Genetic characterization of a mammalian protein-protein interaction domain by using a yeast reverse two-hybrid system

Marc Vidal, Pascal Braun, Elbert Chen, Jef D. Boeke, Ed Harlow

    Research output: Contribution to journalArticlepeer-review

    Abstract

    Many biological processes rely upon protein-protein interactions. Hence, detailed analysis of these interactions is critical for their understanding. Due to the complexities involved, genetic approaches are often needed. In yeast and phage, genetic characterizations of protein complexes are possible. However, in multicellular organisms, such characterizations are limited by the lack of powerful selection systems. Herein we describe genetic selections that allow single amino acid changes that disrupt protein-protein interactions to be selected from large libraries of randomly generated mutant alleles. The strategy, based on a yeast reverse two-hybrid system, involves a first-step negative selection for mutations that affect interaction, followed by a second-step positive selection for a subset of these mutations that maintain expression of full-length protein (two-step selection). We have selected such mutations in the transcription factor E2F1 that affect its ability to heterodimerize with DP1. The mutations obtained identified a putative helix in the marked box, a region conserved among E2F family members, as an important determinant for interaction. This two-step selection procedure can be used to characterize any interaction domain that can be tested in the two-hybrid system.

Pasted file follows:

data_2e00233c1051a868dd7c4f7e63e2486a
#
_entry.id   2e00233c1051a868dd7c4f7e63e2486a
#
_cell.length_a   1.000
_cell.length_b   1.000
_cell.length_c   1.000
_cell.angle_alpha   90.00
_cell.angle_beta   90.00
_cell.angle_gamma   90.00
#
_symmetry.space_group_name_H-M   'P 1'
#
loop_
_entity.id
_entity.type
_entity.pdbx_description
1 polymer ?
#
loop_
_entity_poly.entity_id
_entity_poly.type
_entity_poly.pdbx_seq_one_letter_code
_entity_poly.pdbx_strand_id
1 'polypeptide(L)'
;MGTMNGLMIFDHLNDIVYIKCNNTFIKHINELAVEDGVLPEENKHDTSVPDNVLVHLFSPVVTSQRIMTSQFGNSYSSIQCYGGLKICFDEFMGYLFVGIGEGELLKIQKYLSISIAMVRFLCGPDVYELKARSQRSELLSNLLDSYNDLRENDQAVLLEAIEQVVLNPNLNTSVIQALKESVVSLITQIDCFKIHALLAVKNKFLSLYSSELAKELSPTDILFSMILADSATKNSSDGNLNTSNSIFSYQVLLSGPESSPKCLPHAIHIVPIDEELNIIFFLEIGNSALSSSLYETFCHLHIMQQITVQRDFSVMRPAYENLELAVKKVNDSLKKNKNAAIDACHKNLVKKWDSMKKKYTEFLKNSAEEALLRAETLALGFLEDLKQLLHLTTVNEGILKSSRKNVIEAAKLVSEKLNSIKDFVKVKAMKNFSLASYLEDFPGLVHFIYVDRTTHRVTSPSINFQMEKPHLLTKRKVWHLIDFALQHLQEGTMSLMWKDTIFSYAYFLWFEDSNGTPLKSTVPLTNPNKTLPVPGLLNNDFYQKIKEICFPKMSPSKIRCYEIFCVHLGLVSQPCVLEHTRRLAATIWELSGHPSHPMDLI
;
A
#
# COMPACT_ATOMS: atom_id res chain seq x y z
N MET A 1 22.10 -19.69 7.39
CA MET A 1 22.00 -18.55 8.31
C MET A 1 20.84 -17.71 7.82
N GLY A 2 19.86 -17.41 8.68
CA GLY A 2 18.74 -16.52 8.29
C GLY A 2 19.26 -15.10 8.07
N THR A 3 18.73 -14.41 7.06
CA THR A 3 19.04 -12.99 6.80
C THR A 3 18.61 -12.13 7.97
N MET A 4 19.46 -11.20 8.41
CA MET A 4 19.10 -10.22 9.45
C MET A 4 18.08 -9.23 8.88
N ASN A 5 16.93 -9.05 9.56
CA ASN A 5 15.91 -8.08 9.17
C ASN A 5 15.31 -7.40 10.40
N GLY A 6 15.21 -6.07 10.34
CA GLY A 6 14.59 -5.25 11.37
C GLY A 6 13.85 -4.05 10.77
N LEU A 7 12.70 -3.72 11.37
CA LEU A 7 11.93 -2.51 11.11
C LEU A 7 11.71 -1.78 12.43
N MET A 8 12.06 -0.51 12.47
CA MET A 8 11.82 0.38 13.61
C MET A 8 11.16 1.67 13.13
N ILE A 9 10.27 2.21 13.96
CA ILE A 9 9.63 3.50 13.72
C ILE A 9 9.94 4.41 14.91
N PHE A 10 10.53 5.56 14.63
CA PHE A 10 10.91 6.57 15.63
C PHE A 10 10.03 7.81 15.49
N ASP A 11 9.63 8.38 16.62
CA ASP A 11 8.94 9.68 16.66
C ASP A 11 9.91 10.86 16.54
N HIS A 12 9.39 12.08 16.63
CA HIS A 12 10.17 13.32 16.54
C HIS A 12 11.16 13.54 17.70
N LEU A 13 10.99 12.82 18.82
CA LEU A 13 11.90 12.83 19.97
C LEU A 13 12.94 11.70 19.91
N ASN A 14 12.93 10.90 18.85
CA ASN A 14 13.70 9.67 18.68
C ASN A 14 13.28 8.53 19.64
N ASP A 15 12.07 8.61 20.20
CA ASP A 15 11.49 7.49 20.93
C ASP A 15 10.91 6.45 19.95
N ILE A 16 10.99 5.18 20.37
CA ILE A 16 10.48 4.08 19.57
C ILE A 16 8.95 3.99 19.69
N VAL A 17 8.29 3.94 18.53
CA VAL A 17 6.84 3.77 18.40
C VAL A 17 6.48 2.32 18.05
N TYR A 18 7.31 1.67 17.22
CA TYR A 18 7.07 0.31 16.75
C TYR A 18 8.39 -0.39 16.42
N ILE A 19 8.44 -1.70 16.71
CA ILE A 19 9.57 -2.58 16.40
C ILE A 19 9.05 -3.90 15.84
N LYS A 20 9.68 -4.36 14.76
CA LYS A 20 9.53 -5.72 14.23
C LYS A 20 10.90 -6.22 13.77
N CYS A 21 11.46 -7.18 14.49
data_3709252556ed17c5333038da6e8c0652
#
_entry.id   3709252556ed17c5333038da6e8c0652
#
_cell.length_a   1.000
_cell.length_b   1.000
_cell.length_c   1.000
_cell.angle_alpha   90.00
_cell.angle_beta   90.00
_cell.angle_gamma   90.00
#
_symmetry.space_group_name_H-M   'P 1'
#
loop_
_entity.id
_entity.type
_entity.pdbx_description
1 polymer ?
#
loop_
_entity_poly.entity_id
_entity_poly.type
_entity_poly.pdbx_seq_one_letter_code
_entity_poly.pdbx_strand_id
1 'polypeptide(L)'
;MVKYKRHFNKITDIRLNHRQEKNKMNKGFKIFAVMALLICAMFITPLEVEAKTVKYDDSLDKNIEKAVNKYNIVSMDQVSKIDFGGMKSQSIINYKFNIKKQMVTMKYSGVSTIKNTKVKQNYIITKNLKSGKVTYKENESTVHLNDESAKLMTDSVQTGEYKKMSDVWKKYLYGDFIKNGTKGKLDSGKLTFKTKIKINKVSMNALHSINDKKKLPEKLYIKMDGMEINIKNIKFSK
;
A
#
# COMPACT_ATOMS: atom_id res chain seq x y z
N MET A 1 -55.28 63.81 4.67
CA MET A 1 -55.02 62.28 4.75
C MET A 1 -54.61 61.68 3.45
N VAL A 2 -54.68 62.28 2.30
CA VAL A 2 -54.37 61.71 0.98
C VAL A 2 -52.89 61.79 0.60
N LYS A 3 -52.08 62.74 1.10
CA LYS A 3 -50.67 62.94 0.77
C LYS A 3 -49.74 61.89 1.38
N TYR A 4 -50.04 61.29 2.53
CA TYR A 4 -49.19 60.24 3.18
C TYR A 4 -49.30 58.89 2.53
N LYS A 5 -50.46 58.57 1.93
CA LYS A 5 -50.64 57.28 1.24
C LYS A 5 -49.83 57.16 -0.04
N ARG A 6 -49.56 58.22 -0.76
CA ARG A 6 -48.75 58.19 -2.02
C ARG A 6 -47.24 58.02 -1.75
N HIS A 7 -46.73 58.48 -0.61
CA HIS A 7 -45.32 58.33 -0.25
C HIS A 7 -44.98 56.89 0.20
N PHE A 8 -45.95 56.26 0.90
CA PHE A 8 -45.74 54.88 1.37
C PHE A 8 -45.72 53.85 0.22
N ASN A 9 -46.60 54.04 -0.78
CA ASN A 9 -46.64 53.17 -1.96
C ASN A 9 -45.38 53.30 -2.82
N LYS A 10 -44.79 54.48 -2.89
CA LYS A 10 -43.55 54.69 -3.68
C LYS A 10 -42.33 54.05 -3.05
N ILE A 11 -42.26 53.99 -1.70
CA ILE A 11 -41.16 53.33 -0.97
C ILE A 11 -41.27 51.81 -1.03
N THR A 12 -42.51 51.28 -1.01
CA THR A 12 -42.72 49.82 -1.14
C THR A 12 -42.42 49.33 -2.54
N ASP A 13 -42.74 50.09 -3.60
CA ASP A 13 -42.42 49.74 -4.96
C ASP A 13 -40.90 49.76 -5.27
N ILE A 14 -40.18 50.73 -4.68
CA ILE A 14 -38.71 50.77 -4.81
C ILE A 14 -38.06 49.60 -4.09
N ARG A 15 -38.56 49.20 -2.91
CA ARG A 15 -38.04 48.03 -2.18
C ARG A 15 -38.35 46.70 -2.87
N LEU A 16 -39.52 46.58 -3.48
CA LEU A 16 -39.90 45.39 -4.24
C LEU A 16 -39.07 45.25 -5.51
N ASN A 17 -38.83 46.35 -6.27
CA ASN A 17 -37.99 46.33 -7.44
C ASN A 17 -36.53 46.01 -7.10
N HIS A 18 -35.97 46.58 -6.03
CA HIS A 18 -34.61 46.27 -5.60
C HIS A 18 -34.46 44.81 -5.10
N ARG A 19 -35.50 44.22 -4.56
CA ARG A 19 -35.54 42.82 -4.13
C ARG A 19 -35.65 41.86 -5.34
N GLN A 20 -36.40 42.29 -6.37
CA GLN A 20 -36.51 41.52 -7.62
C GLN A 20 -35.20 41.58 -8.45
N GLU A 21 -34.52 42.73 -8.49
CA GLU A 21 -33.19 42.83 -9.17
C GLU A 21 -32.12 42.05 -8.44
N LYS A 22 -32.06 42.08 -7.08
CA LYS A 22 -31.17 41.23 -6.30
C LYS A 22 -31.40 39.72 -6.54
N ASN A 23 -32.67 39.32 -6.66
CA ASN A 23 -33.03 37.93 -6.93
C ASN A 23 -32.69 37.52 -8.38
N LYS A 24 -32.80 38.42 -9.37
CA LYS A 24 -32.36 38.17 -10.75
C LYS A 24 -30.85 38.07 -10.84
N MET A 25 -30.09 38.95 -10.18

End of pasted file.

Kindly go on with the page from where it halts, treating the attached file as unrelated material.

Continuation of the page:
Original languageEnglish (US)
    Pages (from-to)10321-10326
    Number of pages6
    JournalProceedings of the National Academy of Sciences of the United States of America
    Volume93
    Issue number19
    DOIs
    StatePublished - Sep 17 1996

    Keywords

    • DP
    • E2F
    • URA3
    • marked box
    • negative selection
    • two-step selection

    ASJC Scopus subject areas

    • General

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